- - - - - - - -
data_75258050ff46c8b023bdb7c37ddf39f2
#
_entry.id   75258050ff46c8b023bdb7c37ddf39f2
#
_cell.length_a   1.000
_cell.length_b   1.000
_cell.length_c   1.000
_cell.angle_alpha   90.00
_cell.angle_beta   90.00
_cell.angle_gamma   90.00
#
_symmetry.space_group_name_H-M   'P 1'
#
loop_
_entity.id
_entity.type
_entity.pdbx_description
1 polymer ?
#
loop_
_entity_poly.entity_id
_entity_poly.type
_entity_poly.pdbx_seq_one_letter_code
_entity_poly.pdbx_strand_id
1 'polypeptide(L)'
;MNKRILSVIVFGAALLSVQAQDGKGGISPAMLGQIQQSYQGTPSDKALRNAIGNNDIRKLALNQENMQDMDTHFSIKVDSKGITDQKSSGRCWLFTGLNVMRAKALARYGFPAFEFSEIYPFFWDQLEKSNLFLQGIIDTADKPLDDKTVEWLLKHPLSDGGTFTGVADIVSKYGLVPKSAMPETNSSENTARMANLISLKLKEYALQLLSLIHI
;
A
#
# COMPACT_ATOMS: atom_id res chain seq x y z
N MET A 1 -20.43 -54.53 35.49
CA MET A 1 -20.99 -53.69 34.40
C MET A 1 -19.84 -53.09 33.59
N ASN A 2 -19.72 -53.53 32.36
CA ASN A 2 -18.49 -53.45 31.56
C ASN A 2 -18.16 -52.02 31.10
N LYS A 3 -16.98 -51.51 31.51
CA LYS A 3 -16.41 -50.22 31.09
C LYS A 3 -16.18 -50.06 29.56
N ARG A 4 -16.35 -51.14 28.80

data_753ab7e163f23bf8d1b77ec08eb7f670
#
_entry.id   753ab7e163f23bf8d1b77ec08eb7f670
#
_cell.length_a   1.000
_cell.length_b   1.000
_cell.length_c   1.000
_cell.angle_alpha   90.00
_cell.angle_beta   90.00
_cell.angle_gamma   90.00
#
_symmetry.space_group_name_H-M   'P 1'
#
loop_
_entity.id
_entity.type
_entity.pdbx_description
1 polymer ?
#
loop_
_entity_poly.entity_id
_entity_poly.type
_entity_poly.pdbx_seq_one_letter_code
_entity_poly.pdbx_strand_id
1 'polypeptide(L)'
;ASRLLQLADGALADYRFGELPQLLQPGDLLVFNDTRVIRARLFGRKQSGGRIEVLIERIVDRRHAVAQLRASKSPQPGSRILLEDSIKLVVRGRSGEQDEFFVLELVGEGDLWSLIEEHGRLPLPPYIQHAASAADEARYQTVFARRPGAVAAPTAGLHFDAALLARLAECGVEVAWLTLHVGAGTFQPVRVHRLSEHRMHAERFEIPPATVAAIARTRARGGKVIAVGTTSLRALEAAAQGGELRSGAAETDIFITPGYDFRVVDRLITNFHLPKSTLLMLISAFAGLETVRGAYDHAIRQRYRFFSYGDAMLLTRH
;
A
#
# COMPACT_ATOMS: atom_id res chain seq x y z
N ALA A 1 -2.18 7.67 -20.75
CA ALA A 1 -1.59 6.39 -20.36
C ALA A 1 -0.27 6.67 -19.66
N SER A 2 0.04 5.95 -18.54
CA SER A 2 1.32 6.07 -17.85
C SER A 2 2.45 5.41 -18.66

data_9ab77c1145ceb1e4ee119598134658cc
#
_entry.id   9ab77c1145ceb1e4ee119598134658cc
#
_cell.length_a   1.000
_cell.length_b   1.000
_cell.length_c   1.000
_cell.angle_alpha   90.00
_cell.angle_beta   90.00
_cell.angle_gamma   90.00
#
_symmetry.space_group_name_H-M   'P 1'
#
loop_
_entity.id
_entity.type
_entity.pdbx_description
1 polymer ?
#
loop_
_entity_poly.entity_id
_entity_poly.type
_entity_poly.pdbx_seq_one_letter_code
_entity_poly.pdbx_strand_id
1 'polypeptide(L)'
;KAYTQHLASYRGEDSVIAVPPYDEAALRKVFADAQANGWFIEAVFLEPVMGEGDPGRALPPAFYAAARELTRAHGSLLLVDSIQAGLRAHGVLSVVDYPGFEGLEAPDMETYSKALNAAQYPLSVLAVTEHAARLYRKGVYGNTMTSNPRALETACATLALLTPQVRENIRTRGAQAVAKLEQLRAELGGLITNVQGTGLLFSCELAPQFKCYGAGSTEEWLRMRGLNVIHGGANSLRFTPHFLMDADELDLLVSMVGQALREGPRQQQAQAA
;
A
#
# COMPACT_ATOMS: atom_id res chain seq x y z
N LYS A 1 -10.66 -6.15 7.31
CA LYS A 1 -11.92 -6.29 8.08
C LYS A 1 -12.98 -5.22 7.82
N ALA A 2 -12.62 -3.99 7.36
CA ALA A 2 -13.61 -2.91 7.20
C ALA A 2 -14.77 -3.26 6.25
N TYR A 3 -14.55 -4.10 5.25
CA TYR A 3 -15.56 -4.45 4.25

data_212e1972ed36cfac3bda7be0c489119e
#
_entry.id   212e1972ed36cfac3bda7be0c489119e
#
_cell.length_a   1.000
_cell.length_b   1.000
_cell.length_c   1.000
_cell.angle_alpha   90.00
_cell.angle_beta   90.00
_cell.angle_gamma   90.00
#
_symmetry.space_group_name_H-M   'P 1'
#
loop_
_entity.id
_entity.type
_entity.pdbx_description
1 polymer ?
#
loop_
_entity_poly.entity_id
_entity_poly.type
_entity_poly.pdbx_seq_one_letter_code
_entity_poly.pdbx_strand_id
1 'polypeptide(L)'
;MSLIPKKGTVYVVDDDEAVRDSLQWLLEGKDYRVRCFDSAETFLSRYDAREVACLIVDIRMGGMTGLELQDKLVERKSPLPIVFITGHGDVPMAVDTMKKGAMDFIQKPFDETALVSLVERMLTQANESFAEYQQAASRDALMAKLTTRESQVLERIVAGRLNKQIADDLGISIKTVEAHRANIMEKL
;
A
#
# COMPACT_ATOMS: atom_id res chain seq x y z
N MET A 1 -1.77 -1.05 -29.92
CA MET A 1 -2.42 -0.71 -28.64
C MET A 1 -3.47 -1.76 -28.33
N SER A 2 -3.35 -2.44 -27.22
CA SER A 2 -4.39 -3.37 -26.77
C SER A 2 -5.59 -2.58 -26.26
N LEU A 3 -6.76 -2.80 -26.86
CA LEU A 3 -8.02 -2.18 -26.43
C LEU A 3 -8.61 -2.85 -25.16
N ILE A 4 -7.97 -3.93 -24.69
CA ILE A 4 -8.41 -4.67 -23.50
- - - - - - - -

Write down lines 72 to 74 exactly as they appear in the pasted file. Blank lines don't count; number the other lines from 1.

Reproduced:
CA ALA A 1 -1.59 6.39 -20.36
C ALA A 1 -0.27 6.67 -19.66
N SER A 2 0.04 5.95 -18.54